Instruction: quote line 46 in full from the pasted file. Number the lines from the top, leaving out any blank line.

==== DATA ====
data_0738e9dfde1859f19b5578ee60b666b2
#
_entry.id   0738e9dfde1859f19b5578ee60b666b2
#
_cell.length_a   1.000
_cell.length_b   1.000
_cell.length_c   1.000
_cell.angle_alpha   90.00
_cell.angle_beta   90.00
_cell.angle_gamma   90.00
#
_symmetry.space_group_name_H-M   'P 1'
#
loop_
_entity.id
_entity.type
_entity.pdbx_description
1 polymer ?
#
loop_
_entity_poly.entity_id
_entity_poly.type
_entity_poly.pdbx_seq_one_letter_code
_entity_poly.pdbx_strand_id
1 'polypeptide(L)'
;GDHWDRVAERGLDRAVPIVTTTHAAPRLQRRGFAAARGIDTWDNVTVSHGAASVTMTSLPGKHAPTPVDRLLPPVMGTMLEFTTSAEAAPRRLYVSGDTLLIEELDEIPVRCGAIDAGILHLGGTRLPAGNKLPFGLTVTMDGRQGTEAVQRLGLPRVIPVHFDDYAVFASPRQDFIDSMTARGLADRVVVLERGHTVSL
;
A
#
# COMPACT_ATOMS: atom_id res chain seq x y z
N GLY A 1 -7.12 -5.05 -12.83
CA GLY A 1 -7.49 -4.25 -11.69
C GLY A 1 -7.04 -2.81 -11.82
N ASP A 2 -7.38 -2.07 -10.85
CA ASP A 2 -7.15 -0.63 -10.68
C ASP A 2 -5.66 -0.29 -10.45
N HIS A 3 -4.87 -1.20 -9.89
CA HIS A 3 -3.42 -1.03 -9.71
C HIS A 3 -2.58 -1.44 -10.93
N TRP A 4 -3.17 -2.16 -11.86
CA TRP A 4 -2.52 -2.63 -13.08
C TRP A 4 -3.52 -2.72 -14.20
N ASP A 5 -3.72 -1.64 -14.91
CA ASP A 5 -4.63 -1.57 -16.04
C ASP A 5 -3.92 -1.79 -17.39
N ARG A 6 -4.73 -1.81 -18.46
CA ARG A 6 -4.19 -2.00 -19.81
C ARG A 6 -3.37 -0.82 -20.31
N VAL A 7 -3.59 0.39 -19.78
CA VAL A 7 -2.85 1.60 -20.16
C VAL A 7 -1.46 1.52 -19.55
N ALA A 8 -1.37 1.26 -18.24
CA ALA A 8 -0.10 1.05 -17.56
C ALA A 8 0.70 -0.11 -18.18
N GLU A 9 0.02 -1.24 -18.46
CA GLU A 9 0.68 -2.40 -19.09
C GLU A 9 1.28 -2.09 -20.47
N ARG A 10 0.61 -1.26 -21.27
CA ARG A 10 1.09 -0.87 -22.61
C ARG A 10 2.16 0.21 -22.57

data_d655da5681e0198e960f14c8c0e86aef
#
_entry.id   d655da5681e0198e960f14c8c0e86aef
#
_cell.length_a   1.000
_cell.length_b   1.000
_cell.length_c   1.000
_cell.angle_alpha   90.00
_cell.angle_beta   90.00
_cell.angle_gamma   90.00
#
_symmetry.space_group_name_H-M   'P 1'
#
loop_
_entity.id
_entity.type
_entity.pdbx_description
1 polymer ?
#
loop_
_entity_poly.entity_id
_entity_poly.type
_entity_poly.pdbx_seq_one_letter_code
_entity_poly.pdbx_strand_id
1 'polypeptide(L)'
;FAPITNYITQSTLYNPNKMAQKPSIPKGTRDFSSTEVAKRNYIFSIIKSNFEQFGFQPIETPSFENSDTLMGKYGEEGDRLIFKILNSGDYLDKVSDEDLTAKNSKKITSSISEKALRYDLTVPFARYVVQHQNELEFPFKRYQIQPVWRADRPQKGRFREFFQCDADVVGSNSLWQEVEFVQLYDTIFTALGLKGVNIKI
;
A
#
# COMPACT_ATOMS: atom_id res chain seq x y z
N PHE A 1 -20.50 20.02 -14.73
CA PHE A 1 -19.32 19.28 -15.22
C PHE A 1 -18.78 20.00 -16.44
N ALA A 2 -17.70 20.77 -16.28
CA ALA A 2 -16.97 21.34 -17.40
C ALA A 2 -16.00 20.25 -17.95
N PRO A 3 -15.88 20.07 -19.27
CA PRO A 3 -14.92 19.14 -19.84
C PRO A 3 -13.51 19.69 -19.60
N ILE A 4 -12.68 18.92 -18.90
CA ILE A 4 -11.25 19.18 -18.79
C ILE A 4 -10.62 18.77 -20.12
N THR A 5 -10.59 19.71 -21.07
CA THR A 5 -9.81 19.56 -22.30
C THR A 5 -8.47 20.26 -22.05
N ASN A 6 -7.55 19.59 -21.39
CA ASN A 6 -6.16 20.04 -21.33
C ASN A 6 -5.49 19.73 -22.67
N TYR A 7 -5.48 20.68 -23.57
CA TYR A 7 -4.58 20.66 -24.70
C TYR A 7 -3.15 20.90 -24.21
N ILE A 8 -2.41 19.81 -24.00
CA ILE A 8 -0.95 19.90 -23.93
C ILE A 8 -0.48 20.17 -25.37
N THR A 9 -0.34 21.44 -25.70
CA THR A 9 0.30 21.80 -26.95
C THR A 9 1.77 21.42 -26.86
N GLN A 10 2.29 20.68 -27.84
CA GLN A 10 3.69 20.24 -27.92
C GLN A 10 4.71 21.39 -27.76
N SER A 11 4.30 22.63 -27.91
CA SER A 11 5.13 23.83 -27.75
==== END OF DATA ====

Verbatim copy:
N ARG A 6 -4.73 -1.81 -18.46